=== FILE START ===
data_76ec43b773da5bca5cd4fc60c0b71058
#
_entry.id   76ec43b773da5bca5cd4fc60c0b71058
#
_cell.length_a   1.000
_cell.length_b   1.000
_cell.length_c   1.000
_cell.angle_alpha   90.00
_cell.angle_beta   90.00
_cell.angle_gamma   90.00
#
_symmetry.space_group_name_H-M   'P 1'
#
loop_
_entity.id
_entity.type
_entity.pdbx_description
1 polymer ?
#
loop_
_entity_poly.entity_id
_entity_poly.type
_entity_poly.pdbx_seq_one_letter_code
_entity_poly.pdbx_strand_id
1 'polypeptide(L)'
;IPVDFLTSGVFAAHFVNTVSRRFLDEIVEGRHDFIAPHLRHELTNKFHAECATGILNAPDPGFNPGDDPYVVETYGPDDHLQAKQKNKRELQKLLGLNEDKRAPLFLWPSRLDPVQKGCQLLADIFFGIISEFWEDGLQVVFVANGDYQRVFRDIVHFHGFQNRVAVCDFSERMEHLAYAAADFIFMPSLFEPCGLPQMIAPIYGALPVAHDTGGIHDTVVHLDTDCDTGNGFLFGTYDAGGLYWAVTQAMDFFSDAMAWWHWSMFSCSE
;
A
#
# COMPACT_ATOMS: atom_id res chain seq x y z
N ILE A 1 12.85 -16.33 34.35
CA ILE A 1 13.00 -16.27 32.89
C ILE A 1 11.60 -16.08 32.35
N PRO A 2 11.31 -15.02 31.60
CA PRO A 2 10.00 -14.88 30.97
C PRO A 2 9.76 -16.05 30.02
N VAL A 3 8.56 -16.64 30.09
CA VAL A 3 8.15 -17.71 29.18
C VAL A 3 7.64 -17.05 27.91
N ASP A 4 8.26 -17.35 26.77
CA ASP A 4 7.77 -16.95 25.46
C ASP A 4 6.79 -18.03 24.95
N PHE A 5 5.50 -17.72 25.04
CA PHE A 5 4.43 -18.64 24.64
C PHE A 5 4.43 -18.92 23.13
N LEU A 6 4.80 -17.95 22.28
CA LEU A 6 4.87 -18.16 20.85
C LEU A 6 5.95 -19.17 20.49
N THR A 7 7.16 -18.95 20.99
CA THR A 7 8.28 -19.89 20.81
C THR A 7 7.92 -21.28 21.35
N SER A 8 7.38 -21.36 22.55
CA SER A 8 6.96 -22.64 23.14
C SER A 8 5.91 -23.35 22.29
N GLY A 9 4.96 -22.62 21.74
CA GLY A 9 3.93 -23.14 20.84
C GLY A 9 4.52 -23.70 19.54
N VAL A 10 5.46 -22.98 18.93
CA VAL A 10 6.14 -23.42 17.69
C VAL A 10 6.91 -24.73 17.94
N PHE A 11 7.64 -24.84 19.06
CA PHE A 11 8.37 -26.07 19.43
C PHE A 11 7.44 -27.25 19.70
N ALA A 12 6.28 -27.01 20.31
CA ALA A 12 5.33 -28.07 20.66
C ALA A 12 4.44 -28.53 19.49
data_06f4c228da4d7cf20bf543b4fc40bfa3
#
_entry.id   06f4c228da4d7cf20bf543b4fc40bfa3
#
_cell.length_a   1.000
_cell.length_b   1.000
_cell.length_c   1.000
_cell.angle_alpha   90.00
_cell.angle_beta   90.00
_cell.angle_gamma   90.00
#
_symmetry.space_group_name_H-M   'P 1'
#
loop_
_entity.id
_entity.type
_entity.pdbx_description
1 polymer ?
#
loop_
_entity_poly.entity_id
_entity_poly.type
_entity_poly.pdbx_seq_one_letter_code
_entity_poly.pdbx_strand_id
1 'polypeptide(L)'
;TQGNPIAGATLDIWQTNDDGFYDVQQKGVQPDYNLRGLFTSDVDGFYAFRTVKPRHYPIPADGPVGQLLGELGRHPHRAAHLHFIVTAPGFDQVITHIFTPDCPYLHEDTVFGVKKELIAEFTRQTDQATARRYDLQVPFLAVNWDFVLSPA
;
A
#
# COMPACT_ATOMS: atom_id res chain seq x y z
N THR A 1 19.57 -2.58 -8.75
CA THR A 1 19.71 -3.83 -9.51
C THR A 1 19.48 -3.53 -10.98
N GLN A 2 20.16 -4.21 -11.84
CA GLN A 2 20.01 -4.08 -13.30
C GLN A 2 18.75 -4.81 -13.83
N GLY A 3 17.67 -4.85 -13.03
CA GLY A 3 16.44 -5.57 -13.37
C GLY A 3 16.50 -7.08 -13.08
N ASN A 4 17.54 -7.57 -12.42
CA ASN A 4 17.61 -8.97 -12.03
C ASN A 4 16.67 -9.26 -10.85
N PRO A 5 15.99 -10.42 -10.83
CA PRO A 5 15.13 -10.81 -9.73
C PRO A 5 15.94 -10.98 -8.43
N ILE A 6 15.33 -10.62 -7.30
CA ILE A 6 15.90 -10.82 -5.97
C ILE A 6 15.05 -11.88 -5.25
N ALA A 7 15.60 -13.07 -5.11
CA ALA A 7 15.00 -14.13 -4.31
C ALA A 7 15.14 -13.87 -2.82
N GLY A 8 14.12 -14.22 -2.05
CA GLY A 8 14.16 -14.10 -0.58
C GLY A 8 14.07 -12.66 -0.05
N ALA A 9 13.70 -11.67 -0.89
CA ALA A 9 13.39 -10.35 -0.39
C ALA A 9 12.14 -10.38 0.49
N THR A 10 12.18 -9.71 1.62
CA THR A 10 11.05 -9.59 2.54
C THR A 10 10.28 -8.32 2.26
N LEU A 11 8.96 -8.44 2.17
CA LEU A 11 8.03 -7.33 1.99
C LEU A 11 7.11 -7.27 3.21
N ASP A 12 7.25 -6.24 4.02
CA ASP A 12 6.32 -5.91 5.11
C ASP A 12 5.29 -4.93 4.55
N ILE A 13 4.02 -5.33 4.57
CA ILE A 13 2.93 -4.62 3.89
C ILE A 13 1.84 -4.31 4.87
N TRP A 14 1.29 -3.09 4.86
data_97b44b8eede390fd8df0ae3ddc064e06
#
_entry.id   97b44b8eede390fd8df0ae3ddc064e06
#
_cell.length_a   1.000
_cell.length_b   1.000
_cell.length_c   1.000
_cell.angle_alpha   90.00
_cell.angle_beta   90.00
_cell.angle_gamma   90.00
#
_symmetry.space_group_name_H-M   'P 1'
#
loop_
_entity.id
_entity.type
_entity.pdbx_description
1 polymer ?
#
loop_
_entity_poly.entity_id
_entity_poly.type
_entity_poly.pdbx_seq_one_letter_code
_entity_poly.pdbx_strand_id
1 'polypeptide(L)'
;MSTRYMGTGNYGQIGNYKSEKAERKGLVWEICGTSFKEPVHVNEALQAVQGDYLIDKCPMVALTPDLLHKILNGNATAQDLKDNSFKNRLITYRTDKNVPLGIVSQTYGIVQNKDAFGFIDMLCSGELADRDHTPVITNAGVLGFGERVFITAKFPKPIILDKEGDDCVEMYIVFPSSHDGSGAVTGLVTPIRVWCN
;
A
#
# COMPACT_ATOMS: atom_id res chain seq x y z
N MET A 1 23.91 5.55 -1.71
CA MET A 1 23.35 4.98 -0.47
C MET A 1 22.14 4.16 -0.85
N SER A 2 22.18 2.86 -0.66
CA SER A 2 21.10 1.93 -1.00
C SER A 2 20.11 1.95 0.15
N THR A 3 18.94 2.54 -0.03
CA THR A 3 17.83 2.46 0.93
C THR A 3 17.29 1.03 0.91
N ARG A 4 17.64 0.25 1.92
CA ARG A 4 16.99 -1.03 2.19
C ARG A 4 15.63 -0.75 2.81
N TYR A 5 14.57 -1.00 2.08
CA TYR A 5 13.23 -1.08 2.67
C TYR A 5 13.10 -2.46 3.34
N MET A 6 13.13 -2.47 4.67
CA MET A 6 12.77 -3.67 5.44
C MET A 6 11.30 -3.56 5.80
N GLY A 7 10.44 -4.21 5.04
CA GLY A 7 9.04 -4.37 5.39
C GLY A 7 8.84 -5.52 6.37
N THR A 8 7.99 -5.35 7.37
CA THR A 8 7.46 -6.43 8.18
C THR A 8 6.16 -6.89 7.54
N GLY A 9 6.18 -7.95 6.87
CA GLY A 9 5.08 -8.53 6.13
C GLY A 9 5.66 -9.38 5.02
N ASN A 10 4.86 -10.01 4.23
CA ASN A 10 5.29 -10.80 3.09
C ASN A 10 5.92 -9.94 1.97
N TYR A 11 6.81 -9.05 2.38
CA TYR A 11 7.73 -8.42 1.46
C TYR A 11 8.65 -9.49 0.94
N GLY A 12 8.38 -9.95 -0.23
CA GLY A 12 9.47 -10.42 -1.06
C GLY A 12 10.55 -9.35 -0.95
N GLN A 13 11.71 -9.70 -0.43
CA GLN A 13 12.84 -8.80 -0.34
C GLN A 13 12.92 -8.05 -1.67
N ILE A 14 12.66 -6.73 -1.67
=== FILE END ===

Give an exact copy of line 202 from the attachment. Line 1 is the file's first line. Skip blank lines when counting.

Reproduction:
C GLY A 12 10.55 -9.35 -0.95